her and the raging sea beneath, when I made a desperate bound forward and caught a firm grip of her dress. At the same time swinging myself round, I was able with my left arm to arrest the headlong rush of Miss Reed against the corner of the skylight, towards which she was helplessly thrown. But the impetus with which she was flung was so great that I could only save myself from falling by pressing my back against the skylight.
In a minute she recovered herself, and seizing the child in her arms, she gave me a grateful look, and murmuring her thanks, allowed me to hand her down the companion.
I had scarcely done this when Captain Skeed popped his head out of his cabin door.
"Send for the chief officer and chief engineer, if you please, Mr. Hardy."
"Ay, ay, sir. Quartermaster, tell Mr. Urquhart and Mr. Stewart that they are wanted by the captain."
In a few minutes both those officers were closeted with Captain Skeed.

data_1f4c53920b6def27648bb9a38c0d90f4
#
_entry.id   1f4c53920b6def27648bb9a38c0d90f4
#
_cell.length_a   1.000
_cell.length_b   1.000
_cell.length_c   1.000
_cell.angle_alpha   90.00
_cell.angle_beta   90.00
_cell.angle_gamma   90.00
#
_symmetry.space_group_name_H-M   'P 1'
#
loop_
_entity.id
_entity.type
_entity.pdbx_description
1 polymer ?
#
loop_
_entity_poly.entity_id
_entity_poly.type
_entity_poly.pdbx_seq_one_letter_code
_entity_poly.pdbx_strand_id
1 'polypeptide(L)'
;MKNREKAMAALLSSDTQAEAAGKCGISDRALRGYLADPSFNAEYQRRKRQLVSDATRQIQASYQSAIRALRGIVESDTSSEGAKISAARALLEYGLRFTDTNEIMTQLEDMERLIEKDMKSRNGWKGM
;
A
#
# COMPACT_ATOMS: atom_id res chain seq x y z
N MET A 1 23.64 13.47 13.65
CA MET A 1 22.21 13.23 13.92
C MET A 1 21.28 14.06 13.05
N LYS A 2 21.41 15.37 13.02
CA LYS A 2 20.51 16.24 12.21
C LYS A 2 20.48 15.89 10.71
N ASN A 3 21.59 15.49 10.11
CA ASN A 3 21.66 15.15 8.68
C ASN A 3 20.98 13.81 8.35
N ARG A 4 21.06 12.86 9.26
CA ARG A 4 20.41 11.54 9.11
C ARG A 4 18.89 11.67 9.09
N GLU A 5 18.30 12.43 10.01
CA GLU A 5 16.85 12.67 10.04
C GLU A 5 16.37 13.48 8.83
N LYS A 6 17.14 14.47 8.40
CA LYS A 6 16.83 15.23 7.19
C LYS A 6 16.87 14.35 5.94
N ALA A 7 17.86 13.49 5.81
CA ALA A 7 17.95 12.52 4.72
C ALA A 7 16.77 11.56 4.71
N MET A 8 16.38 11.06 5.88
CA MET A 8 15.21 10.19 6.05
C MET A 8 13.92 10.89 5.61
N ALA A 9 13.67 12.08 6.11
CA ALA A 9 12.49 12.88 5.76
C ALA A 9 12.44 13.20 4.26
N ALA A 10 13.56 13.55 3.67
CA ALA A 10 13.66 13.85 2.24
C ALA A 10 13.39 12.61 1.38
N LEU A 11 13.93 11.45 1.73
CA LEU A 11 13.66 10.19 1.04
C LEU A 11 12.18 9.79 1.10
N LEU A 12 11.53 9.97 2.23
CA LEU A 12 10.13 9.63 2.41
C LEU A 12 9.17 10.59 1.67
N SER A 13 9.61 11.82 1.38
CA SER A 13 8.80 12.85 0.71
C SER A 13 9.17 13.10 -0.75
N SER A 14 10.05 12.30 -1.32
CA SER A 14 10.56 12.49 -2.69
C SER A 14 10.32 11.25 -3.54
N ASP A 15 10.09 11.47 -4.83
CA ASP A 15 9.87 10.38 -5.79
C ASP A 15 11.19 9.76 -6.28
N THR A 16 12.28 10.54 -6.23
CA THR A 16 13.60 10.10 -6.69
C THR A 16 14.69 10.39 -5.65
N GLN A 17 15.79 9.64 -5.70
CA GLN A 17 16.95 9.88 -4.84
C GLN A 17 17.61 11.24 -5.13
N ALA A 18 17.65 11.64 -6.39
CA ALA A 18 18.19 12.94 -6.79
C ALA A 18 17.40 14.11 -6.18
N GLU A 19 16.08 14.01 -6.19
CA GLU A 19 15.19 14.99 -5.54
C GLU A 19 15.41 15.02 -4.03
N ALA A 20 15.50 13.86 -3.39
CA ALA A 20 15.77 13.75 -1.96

As I resumed my walk on the bridge, I confess I felt some curiosity to know what the subject of the colloquy going on in the captain's cabin might be, for I was sure that something or other of importance must be under discussion. I had not long to wait for one result, at all events, of the deliberations. Directly we made it twelve o'clock, and the second officer had handed in to the captain the ship's position by dead reckoning, for we had seen neither sun, moon, nor stars since we left Bombay, I received orders to alter the course.
"Keep her away to west-north-west, Mr. Hardy," shouted the captain from the quarter-deck; "and set the fore and aft sails with a single reef in them."
"Port four points, quartermaster," said I; "keep her west-north-west. Serang, sub adimee seeah carro seede mar" ("Boatswain, pipe all hands make sail").